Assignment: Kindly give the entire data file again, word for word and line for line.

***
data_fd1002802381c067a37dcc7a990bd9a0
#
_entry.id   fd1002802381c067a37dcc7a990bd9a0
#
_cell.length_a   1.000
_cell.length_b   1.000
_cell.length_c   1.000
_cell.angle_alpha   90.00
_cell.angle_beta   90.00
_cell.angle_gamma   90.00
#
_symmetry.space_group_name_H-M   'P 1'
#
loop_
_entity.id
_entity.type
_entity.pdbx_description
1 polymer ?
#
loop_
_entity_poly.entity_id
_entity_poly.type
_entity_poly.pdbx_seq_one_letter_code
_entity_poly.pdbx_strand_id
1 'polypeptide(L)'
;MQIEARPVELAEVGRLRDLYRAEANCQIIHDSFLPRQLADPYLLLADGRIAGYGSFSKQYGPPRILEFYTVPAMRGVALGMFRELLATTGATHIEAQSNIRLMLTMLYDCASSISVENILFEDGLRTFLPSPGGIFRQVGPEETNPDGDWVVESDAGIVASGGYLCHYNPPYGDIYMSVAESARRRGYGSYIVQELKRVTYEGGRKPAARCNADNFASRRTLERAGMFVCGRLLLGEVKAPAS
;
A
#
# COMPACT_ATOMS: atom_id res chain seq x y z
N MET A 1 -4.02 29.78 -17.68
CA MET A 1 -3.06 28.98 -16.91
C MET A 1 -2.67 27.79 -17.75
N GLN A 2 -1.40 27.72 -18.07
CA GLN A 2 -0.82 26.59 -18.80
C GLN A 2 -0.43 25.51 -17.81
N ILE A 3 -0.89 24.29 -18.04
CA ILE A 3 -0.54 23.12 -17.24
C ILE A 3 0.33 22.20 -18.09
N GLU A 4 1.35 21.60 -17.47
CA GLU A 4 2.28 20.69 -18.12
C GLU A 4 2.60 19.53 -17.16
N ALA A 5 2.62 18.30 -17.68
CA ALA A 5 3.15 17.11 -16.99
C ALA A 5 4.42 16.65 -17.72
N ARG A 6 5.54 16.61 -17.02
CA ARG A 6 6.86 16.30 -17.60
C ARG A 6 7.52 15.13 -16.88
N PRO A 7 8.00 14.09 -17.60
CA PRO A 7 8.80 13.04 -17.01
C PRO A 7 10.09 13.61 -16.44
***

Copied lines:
data_fd1002802381c067a37dcc7a990bd9a0
#
_entry.id   fd1002802381c067a37dcc7a990bd9a0
#
_cell.length_a   1.000
_cell.length_b   1.000
_cell.length_c   1.000
_cell.angle_alpha   90.00
_cell.angle_beta   90.00
_cell.angle_gamma   90.00
#
_symmetry.space_group_name_H-M   'P 1'
#
loop_
_entity.id
_entity.type
_entity.pdbx_description
1 polymer ?
#
loop_
_entity_poly.entity_id
_entity_poly.type
_entity_poly.pdbx_seq_one_letter_code
_entity_poly.pdbx_strand_id
1 'polypeptide(L)'
;MQIEARPVELAEVGRLRDLYRAEANCQIIHDSFLPRQLADPYLLLADGRIAGYGSFSKQYGPPRILEFYTVPAMRGVALGMFRELLATTGATHIEAQSNIRLMLTMLYDCASSISVENILFEDGLRTFLPSPGGIFRQVGPEETNPDGDWVVESDAGIVASGGYLCHYNPPYGDIYMSVAESARRRGYGSYIVQELKRVTYEGGRKPAARCNADNFASRRTLERAGMFVCGRLLLGEVKAPAS
;
A
#
# COMPACT_ATOMS: atom_id res chain seq x y z
N MET A 1 -4.02 29.78 -17.68
CA MET A 1 -3.06 28.98 -16.91
C MET A 1 -2.67 27.79 -17.75
N GLN A 2 -1.40 27.72 -18.07
CA GLN A 2 -0.82 26.59 -18.80
C GLN A 2 -0.43 25.51 -17.81
N ILE A 3 -0.89 24.29 -18.04
CA ILE A 3 -0.54 23.12 -17.24
C ILE A 3 0.33 22.20 -18.09
N GLU A 4 1.35 21.60 -17.47
CA GLU A 4 2.28 20.69 -18.12
C GLU A 4 2.60 19.53 -17.16
N ALA A 5 2.62 18.30 -17.68
CA ALA A 5 3.15 17.11 -16.99
C ALA A 5 4.42 16.65 -17.72
N ARG A 6 5.54 16.61 -17.02
CA ARG A 6 6.86 16.30 -17.60
C ARG A 6 7.52 15.13 -16.88
N PRO A 7 8.00 14.09 -17.60
CA PRO A 7 8.80 13.04 -17.01
C PRO A 7 10.09 13.61 -16.44